Hewlett Packard Enterprise explains why it gave up on quantum computing right as it was splitting off from HP Inc
AP Photo/Richard Drew
- HP, before it split into Hewlett Packard Enterprise and HP Inc., conducted research in quantum computing for about seven years.
- Companies like IBM, Microsoft, Google, and Intel also have their own quantum computing efforts.
- However, about five years ago, in the midst of the split, Hewlett Packard Enterprise made the decision to stop this project because it did not have a practical use for its customers.
- For HPE's competitors that are still working in quantum computing, HP Enterprise senior fellow Ray Beausoleil says, "I wish them all the luck in the world," and he hopes they will be successful.
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For about seven years, HP conducted research in quantum computing, a completely new type of computing that is exponentially more powerful than any computer today and can solve difficult problems like predicting the stock market, drug discovery, and even fighting climate change.
Today, companies like IBM, Microsoft, Google, and Intel, as well as startups like Aliro and IonQ, are also working on their own quantum computing projects. Most recently, Google announced it reached an important benchmark in quantum computing (although IBM disputed it).
However, HP took a different route. Around five years ago, HP decided it would be difficult to scale to a level where it could build a usable quantum computer. In addition, during this time, HP was about to be split into two companies: HP Inc. and Hewlett Packard Enterprise.
"I felt that the materials industry was probably a decade away from making that available," HP Enterprise senior fellow Ray Beausoleil, who led HP's quantum computing efforts, told Business Insider. "I felt that going forward, I was just going to competing with universities instead of collaborating with it. I didn't think that was a productive way to spend our time."
Beausoleil, a former quantum physicist from Stanford who is now a fellow at HPE, says he explained his rationale to senior management, and they understood and accepted it. He felt that quantum computing wasn't feasible for the kinds of data sets enterprise customers want to analyze.
Beausoleil also says he couldn't come up with a use case in quantum computing that HPE was likely to have. He says the types of things HPE focuses on in its day-to-day work don't directly apply to building a quantum computer, so quantum computing no longer became a priority.
'For the majority of our customers, it's not going to make a difference to them'
Beausoleil says that while quantum computing could be "awesomely important" for drug discovery and finding new building materials, HPE focuses more on business applications.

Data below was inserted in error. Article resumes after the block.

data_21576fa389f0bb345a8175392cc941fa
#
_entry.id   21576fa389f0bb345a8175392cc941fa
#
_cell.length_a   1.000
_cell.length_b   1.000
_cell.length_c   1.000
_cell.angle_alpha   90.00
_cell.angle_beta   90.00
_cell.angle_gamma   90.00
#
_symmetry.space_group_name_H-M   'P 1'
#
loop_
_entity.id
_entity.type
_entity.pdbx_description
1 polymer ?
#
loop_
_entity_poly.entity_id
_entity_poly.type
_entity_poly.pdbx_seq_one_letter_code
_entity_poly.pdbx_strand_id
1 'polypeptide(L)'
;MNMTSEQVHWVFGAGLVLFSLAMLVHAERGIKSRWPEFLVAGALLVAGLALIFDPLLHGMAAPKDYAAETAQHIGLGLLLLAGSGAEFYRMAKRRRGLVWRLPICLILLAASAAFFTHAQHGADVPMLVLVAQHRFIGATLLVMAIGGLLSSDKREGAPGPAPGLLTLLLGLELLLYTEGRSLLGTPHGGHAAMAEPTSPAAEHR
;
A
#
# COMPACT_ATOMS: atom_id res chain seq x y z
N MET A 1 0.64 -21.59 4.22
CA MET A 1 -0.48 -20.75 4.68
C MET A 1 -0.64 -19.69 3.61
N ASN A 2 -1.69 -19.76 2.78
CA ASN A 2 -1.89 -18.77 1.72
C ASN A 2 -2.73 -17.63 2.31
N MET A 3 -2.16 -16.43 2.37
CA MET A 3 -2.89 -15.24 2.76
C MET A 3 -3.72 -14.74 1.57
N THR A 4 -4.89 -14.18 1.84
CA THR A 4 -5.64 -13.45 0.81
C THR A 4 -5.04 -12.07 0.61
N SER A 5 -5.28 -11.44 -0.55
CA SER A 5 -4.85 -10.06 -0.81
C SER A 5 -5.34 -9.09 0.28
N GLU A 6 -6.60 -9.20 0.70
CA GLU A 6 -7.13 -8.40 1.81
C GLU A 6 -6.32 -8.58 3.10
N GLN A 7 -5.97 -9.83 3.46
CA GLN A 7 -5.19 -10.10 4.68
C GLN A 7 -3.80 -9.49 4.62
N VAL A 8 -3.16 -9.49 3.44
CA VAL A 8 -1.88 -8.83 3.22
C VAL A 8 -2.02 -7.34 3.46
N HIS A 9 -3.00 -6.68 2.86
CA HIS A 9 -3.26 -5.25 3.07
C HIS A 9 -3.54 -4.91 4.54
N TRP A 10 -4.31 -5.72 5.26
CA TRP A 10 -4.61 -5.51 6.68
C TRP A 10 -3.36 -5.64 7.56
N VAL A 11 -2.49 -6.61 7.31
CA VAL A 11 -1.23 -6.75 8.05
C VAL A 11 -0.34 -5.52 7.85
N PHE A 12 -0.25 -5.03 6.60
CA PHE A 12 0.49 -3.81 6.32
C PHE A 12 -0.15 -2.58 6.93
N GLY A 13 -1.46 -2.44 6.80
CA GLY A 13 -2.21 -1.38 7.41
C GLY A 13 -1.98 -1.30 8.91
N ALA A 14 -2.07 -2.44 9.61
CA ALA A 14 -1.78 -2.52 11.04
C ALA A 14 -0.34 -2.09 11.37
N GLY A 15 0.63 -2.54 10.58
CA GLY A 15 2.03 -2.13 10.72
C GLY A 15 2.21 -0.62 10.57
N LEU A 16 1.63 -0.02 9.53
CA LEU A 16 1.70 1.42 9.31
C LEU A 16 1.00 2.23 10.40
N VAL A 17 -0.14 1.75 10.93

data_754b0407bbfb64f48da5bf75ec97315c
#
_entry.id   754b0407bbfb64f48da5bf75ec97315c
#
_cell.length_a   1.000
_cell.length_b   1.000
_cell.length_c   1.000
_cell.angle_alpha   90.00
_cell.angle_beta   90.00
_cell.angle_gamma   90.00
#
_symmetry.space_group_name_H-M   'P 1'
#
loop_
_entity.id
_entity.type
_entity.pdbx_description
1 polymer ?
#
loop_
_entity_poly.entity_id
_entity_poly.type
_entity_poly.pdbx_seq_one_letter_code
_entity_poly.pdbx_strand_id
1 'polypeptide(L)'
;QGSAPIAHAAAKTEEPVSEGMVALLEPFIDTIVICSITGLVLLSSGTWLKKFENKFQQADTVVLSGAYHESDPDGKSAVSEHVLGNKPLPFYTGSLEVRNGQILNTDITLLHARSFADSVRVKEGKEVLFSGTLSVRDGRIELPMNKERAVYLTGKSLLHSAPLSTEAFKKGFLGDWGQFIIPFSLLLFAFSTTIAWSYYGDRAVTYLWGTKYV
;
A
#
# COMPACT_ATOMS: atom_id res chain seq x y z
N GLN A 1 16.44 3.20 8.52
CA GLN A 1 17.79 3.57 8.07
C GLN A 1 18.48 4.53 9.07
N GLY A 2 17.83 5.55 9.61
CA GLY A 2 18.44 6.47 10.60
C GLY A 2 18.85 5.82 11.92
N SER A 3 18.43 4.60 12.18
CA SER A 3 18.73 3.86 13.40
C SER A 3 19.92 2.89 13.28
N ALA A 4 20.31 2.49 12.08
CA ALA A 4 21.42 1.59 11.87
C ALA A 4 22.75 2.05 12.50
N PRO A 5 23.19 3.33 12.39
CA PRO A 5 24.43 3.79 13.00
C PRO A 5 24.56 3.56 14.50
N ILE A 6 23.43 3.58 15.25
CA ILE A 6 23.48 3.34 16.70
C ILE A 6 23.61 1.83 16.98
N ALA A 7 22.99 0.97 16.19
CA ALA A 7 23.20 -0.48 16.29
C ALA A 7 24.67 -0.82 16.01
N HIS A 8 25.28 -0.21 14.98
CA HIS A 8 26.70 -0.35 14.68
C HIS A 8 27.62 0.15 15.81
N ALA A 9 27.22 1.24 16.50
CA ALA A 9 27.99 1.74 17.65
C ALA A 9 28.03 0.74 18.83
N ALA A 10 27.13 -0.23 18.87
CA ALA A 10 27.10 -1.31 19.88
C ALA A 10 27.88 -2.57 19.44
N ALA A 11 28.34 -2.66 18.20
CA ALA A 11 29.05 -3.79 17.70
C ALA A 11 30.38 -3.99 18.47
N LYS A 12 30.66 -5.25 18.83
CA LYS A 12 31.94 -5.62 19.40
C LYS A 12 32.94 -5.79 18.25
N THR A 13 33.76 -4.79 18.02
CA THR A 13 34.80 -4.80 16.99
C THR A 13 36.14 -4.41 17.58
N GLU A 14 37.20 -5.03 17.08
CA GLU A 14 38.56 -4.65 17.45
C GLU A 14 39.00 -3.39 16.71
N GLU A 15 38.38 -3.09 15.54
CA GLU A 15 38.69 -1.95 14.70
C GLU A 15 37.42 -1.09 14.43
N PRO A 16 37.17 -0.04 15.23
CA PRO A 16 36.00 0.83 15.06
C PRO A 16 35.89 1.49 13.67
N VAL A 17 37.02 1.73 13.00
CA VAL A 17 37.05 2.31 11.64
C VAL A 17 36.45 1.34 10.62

"I don't think it's going to solve the kind of problems that banks face or hospitals face or our traditional customers," Beausoleil said. "It's really not a good fit. On the other hand, pharmaceutical companies would love to have a quantum computer. It really depends on your enterprise. For the majority of our customers, it's not going to make a difference to them."
Some of the challenges of building a quantum computer today include making sure temperatures remain close to absolute zero - otherwise, the particles required for these computations will become unstable. Instead, HPE decided to focus on building more advanced computer hardware that its customers could use.
Beausoleil says it's possible that HPE could go back into quantum computing if there was a practical way for HPE to use it.
"If all of a sudden, traditional enterprise workloads looked like they could be solved using quantum computing architecture, then our interest would be rekindled," Beausoleil said. "Of course, we have a limited amount of time, and where can that time and money be put to best use?"
'I wish them all the luck in the world'
Beausoleil says that for the competitors that are working on quantum computing, "I wish them all the luck in the world."
"I am not going to comment on individual companies' approaches," Beausoleil said. "I am not an expert at their particular approaches. I do think that in certain application areas, quantum computing has the potential to be revolutionary. I hope that they'll be successful and we'll see the fruits of quantum computing realized."
Still, Beausoleil remains optimistic about quantum computing. Experts predict that quantum computers won't be mainstream for another five to ten years, and Beausoleil even predicts that in 20 years, it will not be possible to design computers without understanding quantum computing.
"All of the students in graduate school right now who are working in quantum computing, even if they don't work for a quantum computing company, they are building the experience we will need for our information technology in the next decade, even if it doesn't result in a quantum computer," Beausoleil said. "The quantum age is coming.
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